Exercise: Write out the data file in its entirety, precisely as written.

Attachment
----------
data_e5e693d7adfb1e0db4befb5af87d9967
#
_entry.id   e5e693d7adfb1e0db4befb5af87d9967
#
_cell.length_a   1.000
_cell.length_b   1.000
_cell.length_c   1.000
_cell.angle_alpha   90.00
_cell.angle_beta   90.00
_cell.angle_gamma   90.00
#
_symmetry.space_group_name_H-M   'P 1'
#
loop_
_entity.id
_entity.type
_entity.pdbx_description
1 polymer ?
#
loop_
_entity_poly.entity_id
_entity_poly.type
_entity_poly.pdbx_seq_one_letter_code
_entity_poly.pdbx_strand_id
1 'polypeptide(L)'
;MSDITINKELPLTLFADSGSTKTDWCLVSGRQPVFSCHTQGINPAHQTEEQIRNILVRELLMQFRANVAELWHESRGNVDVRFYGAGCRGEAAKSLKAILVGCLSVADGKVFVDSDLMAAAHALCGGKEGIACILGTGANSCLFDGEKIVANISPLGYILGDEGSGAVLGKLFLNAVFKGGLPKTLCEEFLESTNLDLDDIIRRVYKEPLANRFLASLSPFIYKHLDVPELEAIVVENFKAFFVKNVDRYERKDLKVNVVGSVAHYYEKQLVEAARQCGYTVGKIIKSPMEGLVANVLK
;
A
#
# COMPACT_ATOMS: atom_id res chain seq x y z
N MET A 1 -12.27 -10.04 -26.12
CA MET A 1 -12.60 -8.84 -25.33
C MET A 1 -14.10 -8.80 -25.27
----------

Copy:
data_e5e693d7adfb1e0db4befb5af87d9967
#
_entry.id   e5e693d7adfb1e0db4befb5af87d9967
#
_cell.length_a   1.000
_cell.length_b   1.000
_cell.length_c   1.000
_cell.angle_alpha   90.00
_cell.angle_beta   90.00
_cell.angle_gamma   90.00
#
_symmetry.space_group_name_H-M   'P 1'
#
loop_
_entity.id
_entity.type
_entity.pdbx_description
1 polymer ?
#
loop_
_entity_poly.entity_id
_entity_poly.type
_entity_poly.pdbx_seq_one_letter_code
_entity_poly.pdbx_strand_id
1 'polypeptide(L)'
;MSDITINKELPLTLFADSGSTKTDWCLVSGRQPVFSCHTQGINPAHQTEEQIRNILVRELLMQFRANVAELWHESRGNVDVRFYGAGCRGEAAKSLKAILVGCLSVADGKVFVDSDLMAAAHALCGGKEGIACILGTGANSCLFDGEKIVANISPLGYILGDEGSGAVLGKLFLNAVFKGGLPKTLCEEFLESTNLDLDDIIRRVYKEPLANRFLASLSPFIYKHLDVPELEAIVVENFKAFFVKNVDRYERKDLKVNVVGSVAHYYEKQLVEAARQCGYTVGKIIKSPMEGLVANVLK
;
A
#
# COMPACT_ATOMS: atom_id res chain seq x y z
N MET A 1 -12.27 -10.04 -26.12
CA MET A 1 -12.60 -8.84 -25.33
C MET A 1 -14.10 -8.80 -25.27